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Pain in adults with Down syndrome.


- candidate number9453
- NTR NumberNTR2909
- ISRCTNISRCTN wordt niet meer aangevraagd.
- Date ISRCTN created
- date ISRCTN requested
- Date Registered NTR20-mei-2011
- Secondary IDs2011/134 METC VU Medical Center
- Public TitlePain in adults with Down syndrome.
- Scientific Title’Chronic pain experience in adults with Down syndrome, with and without dementia, and the relationship with cognitive functioning.’
- ACRONYM
- hypothesisNecessity:
A study on chronic pain in persons with Down syndrome is clinical relevant for 5 reasons:
1. The neuropathology of Down syndrome without and with dementia affects pain-related gray and white matter, which may alter pain experience;
2. The prevalence of age-related painful conditions is increasing in Down syndrome due to increase in estimated life expectancy;
3. Persons with Down syndrome may suffer from more painful conditions than controls do;
4. The sensory-discriminative aspect of pain appears to be abnormal in Down syndrome;
5. The relationship between cognitive functioning and pain may be altered by the presence of apolipoprotein E4 (ApoE4) in Down syndrome without and with dementia.

Aim:
To study the relationship between pain experience and cognitive functioning in adults with Down syndrome, with and without dementia. To compare pain experience between adults with Down syndrome and subjects of a control group.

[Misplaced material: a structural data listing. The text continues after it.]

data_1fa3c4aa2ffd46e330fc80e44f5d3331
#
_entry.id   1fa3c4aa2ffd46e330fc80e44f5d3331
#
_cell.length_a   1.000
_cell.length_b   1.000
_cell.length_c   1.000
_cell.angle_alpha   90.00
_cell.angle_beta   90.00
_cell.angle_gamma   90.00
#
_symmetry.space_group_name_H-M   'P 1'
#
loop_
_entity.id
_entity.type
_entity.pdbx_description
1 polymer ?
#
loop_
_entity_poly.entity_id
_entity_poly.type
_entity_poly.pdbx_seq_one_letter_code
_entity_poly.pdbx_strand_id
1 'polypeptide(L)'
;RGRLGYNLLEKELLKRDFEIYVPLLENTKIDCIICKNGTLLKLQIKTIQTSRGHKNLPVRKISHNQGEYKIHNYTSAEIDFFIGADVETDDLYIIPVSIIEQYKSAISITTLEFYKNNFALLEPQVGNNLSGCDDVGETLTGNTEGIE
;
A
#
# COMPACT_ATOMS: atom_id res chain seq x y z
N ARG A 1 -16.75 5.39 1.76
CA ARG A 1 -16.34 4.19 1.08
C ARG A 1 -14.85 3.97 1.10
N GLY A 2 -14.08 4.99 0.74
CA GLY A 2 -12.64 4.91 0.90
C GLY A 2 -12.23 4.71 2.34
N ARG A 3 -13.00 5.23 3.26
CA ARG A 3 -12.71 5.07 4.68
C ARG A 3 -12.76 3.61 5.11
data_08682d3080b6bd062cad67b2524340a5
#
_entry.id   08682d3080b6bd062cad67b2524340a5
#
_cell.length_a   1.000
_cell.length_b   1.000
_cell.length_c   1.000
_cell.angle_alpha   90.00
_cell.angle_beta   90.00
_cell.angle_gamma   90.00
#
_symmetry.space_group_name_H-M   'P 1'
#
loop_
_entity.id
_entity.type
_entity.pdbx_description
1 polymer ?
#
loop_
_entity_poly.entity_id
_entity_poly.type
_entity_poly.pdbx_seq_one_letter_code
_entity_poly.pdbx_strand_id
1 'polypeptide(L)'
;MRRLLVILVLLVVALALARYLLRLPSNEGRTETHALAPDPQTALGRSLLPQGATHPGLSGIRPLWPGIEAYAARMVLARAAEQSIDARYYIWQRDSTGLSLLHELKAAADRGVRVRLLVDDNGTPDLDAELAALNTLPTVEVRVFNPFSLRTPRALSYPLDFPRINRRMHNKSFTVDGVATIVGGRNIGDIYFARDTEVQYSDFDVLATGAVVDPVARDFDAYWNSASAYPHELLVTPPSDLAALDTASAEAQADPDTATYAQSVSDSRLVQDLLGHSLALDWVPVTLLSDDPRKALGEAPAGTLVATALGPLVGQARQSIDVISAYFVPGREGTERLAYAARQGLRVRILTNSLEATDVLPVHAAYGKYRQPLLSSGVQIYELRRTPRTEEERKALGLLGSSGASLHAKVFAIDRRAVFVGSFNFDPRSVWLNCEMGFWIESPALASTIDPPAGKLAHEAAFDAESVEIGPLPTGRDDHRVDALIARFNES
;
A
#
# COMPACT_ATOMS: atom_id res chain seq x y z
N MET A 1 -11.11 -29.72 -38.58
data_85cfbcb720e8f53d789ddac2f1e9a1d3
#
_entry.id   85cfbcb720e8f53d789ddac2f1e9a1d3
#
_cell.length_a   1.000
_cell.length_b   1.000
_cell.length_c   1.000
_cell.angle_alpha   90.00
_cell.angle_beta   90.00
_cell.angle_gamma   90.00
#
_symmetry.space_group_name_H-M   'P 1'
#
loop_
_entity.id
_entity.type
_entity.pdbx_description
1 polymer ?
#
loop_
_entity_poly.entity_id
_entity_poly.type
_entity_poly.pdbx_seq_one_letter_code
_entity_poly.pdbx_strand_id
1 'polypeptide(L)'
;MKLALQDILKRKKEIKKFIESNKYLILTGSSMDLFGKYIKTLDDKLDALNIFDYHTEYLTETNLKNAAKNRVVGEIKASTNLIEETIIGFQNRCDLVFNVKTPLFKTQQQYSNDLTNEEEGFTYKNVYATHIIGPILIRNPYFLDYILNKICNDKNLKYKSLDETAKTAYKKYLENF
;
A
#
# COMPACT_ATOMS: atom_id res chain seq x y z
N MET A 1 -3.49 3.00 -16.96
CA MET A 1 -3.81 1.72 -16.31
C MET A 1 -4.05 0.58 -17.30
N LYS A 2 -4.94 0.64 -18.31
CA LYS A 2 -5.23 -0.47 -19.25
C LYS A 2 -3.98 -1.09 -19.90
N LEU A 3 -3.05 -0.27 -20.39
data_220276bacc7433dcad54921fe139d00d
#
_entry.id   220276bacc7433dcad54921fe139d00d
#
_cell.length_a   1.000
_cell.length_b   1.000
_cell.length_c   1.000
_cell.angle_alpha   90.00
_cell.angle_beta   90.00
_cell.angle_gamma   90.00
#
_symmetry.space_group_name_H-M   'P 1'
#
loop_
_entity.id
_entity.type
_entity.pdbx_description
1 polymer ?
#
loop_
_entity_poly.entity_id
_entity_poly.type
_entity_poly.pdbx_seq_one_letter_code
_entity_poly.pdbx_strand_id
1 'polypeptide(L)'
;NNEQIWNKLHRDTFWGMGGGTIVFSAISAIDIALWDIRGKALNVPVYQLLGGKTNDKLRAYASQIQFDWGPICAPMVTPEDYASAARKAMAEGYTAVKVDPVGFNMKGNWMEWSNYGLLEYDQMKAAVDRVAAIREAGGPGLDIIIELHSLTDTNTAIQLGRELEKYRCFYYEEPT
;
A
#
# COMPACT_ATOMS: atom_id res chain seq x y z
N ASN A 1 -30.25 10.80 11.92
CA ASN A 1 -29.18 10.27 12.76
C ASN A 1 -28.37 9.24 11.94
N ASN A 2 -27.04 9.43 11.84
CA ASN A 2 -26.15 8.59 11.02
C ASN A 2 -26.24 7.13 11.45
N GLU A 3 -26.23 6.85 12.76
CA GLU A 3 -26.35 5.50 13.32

Hypotheses:
1. Adults with Down syndrome will report an increased pain experience compared to the control group;
2. In Down syndrome adults with dementia, pain experience will be further increased compared to Down syndrome adults without dementia;
3. Chronic pain experience will relate negatively to cognitive functioning in Down syndrome adults (without and with dementia);
4. The ApoE e4 allele is negatively associated with cognitive functioning in Down syndrome.
- Healt Condition(s) or Problem(s) studiedDementia, Down syndrome, Pain, Cognition
- Inclusion criteriaControl group: N= 105
1. Aged 18 years or older;
2. One or several musculoskeletal disorders, e.g. arthrosis, hip abnormalities or degenerative cervical spine instability. Prevalence and type of musculoskeletal disorders in control group are matched with Down syndrome group, hence the musculoskeletal disorders are not always required;
3. Matched with Down syndrome group on age and sex.

Patient group: N= 210 (N= 105 without dementia and N= 105 with dementia)
1. Down syndrome;
2. Calendar age 18 years or older;
3. Screening of dementia (in half of the subjects; N= 105);
4. Estimated IQ 35 or higher;
5. Sufficient understanding of the tests for pain experience and the cognitive tests;